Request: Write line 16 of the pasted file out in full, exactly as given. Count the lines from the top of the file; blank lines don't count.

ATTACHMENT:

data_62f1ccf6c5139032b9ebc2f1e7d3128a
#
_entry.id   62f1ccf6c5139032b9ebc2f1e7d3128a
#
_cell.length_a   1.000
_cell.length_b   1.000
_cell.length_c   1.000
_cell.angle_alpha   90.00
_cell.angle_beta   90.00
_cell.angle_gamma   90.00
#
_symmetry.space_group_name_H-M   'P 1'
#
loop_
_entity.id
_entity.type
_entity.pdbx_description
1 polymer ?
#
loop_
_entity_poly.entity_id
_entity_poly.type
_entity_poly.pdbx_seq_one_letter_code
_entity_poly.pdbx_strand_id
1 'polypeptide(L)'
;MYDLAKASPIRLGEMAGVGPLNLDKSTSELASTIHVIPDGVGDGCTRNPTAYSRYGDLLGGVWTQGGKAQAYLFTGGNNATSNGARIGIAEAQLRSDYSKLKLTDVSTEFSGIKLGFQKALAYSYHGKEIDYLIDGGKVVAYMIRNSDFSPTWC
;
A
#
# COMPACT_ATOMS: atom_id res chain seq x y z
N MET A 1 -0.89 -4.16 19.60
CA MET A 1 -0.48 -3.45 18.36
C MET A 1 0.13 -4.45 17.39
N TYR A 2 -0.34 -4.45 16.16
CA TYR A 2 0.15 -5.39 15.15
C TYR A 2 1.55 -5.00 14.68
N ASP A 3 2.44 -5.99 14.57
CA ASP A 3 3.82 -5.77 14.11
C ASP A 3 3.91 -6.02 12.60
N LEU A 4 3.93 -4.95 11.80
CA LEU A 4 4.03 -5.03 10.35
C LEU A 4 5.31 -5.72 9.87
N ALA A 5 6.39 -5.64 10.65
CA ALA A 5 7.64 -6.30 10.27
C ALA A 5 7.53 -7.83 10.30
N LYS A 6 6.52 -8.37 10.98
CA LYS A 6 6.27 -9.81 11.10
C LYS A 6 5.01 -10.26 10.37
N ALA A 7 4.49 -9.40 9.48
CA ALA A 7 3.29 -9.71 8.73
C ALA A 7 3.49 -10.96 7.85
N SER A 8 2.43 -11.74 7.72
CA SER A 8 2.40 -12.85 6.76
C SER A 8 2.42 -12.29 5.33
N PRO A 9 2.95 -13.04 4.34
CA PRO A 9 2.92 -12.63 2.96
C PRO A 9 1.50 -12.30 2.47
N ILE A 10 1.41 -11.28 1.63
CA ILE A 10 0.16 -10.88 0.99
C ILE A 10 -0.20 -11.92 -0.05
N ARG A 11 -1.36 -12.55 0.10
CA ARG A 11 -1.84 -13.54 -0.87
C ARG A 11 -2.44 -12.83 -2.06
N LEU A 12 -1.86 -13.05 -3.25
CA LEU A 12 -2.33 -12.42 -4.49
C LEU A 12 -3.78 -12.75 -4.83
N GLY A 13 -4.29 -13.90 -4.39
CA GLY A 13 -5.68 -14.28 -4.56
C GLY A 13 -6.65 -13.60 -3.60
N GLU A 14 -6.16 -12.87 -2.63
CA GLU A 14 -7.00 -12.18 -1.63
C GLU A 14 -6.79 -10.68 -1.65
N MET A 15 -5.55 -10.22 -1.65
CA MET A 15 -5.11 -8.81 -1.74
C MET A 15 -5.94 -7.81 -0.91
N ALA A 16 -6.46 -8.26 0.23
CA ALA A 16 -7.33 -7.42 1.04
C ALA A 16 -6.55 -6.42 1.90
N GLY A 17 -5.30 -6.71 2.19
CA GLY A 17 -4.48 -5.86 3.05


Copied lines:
_entity.type